©2009, 2017 Gregory N. Brown

(See also my Student Pilot Pep Talk Facebook Group.)

For more guidance on this topic, see Greg’s book, The Savvy Flight Instructor 2nd Edition.

51 thoughts on “Pilot learning plateau? Don’t get discouraged!

  1. Fantastic post, Greg. And, well-timed. In fact, these fun flights mentioned in your post have worked many times for my students, along with reassuring them that the plateaus are normal.

    Never give up, but try not to get stressed when the learning slows down. 🙂

    1. Thanks, Ben! Good to hear that someone reads this stuff after all the effort I put into writing it – and more importantly, that another instructor actually agrees with me!

  2. You are very welcome, Greg.

    Indeed, I am taking a “fun flight” Sunday at 0745 local to SEZ (unless Wx and TFRs dictate another location) for the very reasons stated.

    Will send some photos if cell phone works right!

    Your insights in your books and columns are the best!

  3. Thank you Greg for your encouragement. I am just that, a frustrated student pilot. Just can’t seem to get my mind wrapped around crosswind landings. I get it on paper but doing it is another story. I am a very visual learner and I wish there was a way to visualize what I was doing. I guess it would help if I could see the wind haha! Have a great day. I have your website bookmarked so I can return for more help. A leisure flight sounds really good about now!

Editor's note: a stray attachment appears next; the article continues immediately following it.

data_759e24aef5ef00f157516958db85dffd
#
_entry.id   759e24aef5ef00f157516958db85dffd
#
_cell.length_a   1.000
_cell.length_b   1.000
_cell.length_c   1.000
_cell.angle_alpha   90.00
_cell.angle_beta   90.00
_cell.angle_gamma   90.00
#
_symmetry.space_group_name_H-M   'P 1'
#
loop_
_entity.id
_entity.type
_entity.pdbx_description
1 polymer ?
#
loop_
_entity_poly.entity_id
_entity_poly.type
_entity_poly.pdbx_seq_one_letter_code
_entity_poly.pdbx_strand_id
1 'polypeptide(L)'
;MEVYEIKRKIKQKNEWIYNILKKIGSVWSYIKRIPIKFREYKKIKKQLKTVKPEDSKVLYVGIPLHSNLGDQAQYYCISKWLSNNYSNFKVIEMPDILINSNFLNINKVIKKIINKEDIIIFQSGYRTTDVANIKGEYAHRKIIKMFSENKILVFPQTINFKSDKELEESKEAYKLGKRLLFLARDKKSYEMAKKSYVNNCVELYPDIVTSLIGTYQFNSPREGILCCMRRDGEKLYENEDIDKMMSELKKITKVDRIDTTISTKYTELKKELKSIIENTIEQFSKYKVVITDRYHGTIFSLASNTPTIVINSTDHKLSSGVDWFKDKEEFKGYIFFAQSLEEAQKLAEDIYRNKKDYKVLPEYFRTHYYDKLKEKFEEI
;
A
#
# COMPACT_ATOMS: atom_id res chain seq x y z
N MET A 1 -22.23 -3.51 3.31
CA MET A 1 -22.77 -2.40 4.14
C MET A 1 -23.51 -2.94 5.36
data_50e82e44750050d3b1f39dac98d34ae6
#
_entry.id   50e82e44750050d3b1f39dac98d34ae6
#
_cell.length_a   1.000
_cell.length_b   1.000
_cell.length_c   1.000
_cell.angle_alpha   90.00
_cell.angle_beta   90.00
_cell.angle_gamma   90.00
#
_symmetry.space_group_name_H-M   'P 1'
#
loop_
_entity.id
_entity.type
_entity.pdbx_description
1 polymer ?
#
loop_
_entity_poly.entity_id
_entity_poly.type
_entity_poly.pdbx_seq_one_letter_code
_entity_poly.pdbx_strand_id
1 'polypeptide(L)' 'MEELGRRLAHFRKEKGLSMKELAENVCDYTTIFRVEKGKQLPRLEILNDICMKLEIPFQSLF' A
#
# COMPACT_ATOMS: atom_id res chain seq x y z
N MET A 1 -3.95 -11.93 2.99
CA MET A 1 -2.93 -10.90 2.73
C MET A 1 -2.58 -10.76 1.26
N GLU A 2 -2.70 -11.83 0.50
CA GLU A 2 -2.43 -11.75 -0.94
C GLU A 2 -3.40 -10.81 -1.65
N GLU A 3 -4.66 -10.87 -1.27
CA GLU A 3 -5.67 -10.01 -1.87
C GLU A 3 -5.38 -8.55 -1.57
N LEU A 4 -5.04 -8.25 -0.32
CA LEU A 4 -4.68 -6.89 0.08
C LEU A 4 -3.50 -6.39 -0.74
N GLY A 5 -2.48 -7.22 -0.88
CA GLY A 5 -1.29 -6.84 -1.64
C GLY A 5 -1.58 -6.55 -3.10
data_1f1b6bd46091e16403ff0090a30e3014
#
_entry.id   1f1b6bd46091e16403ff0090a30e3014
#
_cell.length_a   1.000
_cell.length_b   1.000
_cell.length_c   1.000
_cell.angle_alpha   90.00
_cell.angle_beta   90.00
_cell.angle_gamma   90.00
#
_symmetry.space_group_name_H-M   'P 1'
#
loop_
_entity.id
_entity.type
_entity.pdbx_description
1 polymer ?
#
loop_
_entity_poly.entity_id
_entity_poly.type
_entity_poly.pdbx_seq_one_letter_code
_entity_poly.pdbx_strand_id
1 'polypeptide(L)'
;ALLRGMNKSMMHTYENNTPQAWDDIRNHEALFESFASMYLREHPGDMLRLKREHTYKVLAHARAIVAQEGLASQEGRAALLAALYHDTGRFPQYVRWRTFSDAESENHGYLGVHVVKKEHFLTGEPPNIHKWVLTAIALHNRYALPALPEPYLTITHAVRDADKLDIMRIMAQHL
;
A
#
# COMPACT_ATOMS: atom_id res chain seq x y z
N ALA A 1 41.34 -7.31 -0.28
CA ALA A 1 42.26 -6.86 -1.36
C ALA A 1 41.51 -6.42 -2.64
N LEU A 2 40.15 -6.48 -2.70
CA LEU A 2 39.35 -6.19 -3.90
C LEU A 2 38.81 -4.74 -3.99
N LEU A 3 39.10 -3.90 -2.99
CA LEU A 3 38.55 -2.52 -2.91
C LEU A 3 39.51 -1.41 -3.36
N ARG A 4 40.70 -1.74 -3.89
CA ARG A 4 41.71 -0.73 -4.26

1. Hi Liz! Presumably you came to learning plateaus from my crosswind landings post, but if not, I encourage you to read it. Being a visual person myself it’s the only method I’ve discovered for rationally comprehending crosswind work. Let me know if it helps! Greg

  4. Thanks for the helpful post, I’m about to quit this whole mess too but I don’t really like quitting things. That’s about all that’s keeping me in. Plus I feel so close to soloing I know I’ll look back and regret not sticking in this if I give up. But the pattern work feels endless and it’s just not going anywhere.

    I wonder if Liz, the previous commenter, got to solo?

    1. Hi Ashley,